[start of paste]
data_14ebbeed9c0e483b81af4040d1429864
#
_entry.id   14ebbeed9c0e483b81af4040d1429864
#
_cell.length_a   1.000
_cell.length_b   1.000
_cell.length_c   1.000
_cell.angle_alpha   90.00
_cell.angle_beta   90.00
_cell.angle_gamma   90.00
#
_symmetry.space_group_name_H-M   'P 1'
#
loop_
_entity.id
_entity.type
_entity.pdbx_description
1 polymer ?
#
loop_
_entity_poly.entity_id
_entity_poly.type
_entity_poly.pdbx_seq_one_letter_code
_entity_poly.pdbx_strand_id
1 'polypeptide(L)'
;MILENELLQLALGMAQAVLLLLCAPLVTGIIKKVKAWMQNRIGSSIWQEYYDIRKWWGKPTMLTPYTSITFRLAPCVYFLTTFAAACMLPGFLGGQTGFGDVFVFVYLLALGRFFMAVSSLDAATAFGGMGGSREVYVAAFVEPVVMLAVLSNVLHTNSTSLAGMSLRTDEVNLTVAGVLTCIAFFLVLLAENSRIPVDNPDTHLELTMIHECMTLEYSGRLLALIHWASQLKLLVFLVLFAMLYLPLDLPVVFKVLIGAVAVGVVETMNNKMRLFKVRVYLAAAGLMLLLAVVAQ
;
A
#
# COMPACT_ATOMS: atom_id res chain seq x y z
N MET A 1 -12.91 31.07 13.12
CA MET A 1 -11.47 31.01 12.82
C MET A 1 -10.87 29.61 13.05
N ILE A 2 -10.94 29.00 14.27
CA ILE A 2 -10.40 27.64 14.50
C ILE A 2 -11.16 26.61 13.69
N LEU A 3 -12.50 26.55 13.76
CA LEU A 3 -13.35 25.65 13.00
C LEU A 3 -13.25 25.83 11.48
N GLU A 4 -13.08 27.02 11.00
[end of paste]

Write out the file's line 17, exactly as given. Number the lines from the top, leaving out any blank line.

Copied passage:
_entity.pdbx_description